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Venice Biennial: What happens when man is no longer the center?

PHOTOGRAPHY: This year's Venice Art Biennale shows us a different world, more tangled, unsettling, weird and fragile at the same time. From each room, vibrant lines are drawn between disaster and collapse, colonialism and belonging, human and machine.


A young woman is moving around an uninhabited no-man's land, under the city of Bethlehem, which has burst into the air following an ecological disaster. Along the way, she has a conversation with a survivor from the past about memory, history and identity. The color gamut of the film is similar to viscous oil. A physical print and a picture on a heated globe. The 27 minute movie In vitro is the Danish contribution to the Venice Biennale, which has just opened and is created by the Danish-Palestinian arts Larissa Sansour. A powerful both poetic and political film that keeps disillusionment open as a way of life.

In vitro by Larissa Sansour and Søren Lind

The film's action takes place under the Palestinian city of Bethlehem and revolves around the aftermath of the disaster, being in a limbo, neither condemned nor saved. Central to this is the conversation between an older woman lying in bed and a younger one who has grown up in the post-destruction era. For the elderly, life must be built on past and memory. For the younger, the past and the memory are only symbolic nostalgia. For the elderly, the city is a home, for the younger one an abstract claim of a broken world. The idea of ​​a home is dispelled. The film's sci-fi grip allows for a different exploration of the conflicting geographical space between Israel and Palestine. Time is literally sinking into space like a prison. For how are we to understand tales of belonging and the past when everything is destroyed? With his film, Sansour casts a speculative sci-fi fiction into poetic-existential alloy – a particularly alien beauty. A prophetic but universal view of the Israel-Palestine conflict, about who we are, about belonging, about the uncertainty of what is to come.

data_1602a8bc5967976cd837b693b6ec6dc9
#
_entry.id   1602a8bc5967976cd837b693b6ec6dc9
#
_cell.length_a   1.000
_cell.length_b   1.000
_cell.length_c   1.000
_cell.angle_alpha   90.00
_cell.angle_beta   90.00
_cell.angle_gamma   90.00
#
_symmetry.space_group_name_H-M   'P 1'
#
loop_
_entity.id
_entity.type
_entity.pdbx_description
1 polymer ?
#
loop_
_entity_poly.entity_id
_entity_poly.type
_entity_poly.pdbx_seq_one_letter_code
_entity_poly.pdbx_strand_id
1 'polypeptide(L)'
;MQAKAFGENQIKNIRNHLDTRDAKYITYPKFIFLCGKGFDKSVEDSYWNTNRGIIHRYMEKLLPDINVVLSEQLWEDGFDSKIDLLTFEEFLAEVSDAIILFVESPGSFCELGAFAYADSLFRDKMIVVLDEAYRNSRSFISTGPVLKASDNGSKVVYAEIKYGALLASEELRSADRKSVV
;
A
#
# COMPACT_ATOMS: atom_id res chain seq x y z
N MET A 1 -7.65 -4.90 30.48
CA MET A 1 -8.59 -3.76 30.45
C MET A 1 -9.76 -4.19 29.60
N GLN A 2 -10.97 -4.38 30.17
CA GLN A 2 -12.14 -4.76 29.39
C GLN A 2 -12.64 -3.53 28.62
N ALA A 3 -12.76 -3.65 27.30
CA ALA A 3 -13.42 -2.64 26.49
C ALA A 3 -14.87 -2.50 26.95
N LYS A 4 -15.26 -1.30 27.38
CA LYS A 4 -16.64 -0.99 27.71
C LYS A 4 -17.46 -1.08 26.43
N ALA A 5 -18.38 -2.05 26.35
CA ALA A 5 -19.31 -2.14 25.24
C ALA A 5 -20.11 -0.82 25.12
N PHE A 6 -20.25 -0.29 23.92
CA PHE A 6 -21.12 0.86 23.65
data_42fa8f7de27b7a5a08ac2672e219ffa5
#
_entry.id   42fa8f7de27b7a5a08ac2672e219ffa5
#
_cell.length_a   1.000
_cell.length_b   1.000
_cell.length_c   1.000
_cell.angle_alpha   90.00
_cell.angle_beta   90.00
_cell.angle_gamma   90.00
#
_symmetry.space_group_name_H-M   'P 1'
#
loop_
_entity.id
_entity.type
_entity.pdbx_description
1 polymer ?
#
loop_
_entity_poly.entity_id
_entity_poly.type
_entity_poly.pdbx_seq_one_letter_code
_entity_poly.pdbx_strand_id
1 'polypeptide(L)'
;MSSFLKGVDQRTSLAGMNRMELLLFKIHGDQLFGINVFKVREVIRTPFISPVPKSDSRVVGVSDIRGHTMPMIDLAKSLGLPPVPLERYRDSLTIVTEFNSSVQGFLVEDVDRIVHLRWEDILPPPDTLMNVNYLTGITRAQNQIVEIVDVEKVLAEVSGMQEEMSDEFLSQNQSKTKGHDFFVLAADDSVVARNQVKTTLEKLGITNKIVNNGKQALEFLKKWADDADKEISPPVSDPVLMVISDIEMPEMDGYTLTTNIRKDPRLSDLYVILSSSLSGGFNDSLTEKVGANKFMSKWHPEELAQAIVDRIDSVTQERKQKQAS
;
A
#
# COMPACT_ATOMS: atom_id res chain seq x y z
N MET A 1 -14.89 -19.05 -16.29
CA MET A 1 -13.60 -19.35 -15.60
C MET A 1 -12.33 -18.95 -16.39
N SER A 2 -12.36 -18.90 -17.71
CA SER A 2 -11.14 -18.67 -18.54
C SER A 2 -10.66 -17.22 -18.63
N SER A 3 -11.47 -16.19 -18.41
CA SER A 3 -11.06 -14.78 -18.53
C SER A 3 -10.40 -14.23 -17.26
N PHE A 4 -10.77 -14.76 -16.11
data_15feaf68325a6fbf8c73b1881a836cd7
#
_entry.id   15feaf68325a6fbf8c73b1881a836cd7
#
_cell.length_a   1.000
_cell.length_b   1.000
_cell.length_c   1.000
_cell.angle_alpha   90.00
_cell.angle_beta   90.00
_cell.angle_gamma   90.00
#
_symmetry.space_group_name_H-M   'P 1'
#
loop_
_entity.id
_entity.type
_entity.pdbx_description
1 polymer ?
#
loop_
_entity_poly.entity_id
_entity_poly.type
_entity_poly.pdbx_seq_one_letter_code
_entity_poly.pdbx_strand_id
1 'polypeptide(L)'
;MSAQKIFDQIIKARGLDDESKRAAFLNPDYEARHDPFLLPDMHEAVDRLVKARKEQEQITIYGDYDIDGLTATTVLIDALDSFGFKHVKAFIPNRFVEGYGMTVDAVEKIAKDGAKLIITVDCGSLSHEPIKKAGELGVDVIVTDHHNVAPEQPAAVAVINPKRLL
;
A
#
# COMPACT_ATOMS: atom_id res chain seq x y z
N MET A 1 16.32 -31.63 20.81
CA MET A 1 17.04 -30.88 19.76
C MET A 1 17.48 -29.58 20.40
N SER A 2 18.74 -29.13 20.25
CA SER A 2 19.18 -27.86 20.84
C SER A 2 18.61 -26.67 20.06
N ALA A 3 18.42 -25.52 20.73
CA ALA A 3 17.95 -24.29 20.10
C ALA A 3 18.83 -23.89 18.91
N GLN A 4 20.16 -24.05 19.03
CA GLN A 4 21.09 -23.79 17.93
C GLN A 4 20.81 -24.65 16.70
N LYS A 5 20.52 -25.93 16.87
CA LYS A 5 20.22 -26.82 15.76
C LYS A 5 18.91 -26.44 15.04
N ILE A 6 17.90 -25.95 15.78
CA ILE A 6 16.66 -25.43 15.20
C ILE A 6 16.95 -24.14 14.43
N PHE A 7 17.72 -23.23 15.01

In the room opposite stands a monument of lost time. A sculpture that exhibits darkness, the trauma, which absorbs all energy, which swallows the future, the time that seems to be lost all the time. But my first thought when I left the film in the Danish pavilion was: also a loss for us Danes who operate in a world without conflicts and wars in life, a world where we risk nothing and who has lost the sense of life's tragic sides. Maybe that's why we sit on clinker from Palestine while watching the movie, to feel the heaviness, the energy, the clash?

Melancholy, intimacy, horror

English Ed Atkins as part of a larger multi-installation (Old Food og Good man) created a series of computer-generated videos that portray himself and others affected by some kind of unexplained mysterious crisis. The half-artificial and half-real faces move their heads in strange twitches, while a viscous fluid-like cry runs down their cheeks. A seemingly endless cry. The digital sentimentality turned into an unheard of intimacy.

Ed Atkins: Old Food. Video, costumes from Teatro Regio Torino. Photo: Andrea Avezzu.

I was back twice to see these portraits. Why is man crying? Because otherwise it wouldn't be able to tell the truth? Because the truth must feel with the whole body before the true shows up before we can be true? Because true compassion also involves a readiness to feel pain? Even though these faces are haunted by horror, by spasms, by dummies.